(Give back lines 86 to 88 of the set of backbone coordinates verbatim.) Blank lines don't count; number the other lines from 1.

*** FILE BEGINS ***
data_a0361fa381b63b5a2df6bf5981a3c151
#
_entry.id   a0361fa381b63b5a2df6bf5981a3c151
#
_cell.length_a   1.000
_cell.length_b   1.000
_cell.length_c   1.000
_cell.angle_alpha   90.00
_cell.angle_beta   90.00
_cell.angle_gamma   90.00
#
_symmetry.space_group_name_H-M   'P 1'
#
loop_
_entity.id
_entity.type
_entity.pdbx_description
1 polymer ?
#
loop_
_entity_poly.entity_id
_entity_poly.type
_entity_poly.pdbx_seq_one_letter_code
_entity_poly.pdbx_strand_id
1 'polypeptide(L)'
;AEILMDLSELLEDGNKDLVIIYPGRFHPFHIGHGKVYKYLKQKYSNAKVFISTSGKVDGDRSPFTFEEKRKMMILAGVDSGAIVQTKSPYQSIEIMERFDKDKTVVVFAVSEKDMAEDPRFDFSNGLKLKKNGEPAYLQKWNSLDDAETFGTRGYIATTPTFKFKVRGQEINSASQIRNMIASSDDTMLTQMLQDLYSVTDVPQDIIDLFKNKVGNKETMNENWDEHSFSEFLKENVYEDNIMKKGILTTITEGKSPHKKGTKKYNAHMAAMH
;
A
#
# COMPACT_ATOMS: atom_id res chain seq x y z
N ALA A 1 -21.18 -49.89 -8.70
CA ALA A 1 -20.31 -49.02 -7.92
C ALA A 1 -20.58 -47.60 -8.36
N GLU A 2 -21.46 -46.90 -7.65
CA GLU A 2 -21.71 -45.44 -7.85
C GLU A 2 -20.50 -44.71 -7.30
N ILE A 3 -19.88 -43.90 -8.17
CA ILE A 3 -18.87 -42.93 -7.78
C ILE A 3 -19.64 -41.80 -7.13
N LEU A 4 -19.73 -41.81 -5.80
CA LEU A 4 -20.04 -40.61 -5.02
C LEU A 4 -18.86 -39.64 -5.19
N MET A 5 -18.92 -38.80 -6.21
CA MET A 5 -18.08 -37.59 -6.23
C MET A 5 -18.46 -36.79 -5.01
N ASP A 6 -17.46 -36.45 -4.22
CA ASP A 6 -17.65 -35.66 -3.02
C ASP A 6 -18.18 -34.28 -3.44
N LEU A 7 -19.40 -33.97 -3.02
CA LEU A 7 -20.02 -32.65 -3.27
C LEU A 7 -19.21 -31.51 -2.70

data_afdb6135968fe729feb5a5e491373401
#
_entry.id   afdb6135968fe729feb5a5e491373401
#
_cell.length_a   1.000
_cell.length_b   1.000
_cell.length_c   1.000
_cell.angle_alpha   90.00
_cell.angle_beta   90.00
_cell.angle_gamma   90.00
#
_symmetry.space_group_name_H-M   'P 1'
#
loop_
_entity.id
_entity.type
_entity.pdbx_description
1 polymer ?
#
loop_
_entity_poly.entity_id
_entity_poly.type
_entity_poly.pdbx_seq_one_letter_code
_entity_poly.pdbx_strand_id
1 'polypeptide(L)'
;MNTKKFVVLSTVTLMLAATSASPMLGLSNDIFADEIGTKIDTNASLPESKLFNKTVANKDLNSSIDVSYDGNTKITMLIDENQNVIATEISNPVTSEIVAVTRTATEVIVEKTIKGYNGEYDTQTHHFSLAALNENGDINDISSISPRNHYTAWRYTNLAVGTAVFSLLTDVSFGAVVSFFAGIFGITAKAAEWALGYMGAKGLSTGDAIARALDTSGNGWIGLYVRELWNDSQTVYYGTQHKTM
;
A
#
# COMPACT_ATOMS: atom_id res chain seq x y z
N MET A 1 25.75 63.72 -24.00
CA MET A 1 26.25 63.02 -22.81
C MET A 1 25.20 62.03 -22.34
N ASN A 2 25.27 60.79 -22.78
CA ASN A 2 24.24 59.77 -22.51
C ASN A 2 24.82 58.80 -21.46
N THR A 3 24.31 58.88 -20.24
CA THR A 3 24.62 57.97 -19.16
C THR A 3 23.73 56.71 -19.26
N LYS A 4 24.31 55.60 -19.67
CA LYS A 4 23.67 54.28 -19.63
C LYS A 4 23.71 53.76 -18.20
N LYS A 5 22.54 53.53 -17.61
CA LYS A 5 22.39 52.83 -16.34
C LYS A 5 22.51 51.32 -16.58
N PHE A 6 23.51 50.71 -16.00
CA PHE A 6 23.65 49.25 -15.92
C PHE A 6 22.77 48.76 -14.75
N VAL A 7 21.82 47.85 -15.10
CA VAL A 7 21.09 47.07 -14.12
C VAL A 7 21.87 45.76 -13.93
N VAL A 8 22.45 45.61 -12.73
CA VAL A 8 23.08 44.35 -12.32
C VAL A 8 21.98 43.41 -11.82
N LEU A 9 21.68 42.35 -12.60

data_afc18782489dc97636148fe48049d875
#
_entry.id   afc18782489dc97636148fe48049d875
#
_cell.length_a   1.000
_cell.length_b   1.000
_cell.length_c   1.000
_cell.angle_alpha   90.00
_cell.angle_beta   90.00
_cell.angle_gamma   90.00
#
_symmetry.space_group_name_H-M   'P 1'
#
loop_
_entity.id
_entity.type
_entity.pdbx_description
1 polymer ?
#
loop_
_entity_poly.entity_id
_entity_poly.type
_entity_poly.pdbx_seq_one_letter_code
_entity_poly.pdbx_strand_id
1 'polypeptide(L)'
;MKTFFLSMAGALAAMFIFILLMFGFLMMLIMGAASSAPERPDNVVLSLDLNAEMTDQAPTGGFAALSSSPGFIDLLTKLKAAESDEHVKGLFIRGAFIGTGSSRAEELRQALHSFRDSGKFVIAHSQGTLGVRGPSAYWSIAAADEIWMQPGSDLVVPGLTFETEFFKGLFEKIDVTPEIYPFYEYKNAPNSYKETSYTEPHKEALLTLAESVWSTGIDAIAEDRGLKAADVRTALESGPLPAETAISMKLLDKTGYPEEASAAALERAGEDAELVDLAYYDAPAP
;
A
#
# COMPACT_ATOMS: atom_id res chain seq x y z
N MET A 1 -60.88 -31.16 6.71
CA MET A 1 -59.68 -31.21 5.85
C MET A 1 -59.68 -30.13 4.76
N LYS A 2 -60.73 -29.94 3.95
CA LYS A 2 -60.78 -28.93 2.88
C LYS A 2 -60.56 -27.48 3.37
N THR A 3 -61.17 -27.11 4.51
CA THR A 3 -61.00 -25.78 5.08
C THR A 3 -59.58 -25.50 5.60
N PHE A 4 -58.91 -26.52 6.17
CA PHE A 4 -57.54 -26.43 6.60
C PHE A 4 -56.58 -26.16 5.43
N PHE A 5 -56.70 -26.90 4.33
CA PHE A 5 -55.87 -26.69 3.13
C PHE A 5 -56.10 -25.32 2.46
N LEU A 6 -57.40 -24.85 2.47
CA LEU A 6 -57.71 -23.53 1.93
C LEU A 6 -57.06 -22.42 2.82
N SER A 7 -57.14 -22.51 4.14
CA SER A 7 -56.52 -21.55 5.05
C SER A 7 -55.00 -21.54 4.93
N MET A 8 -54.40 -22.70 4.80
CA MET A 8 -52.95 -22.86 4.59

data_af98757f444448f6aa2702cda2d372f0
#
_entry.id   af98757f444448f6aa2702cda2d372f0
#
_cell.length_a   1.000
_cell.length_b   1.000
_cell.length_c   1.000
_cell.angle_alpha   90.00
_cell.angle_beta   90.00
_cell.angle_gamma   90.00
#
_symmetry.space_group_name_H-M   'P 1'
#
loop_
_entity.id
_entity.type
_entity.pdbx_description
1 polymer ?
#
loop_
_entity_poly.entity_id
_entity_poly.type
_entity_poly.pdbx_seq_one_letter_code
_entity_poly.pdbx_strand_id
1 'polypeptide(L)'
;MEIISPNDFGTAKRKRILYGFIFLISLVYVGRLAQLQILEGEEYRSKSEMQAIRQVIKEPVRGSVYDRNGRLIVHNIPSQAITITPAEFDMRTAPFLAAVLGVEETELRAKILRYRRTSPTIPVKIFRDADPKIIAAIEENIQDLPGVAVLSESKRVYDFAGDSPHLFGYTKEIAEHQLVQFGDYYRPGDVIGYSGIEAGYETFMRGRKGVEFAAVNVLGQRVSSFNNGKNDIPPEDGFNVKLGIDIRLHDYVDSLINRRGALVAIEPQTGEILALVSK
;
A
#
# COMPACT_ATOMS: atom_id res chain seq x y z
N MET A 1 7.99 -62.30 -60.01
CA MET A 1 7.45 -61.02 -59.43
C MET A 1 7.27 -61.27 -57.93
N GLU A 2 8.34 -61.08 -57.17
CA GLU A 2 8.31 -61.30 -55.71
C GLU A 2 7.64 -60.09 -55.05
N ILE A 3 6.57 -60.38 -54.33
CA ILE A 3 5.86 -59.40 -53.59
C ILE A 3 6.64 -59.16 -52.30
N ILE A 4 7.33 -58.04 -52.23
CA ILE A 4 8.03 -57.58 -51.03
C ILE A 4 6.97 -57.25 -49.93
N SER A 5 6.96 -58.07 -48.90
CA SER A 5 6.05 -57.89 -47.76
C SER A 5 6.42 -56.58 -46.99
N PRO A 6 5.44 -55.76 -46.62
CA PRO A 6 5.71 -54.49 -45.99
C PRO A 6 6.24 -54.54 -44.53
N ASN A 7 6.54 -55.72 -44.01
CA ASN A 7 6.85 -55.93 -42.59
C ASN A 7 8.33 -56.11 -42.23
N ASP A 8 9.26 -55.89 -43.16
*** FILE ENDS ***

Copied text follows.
CA ASN A 2 24.24 59.77 -22.51
C ASN A 2 24.82 58.80 -21.46
N THR A 3 24.31 58.88 -20.24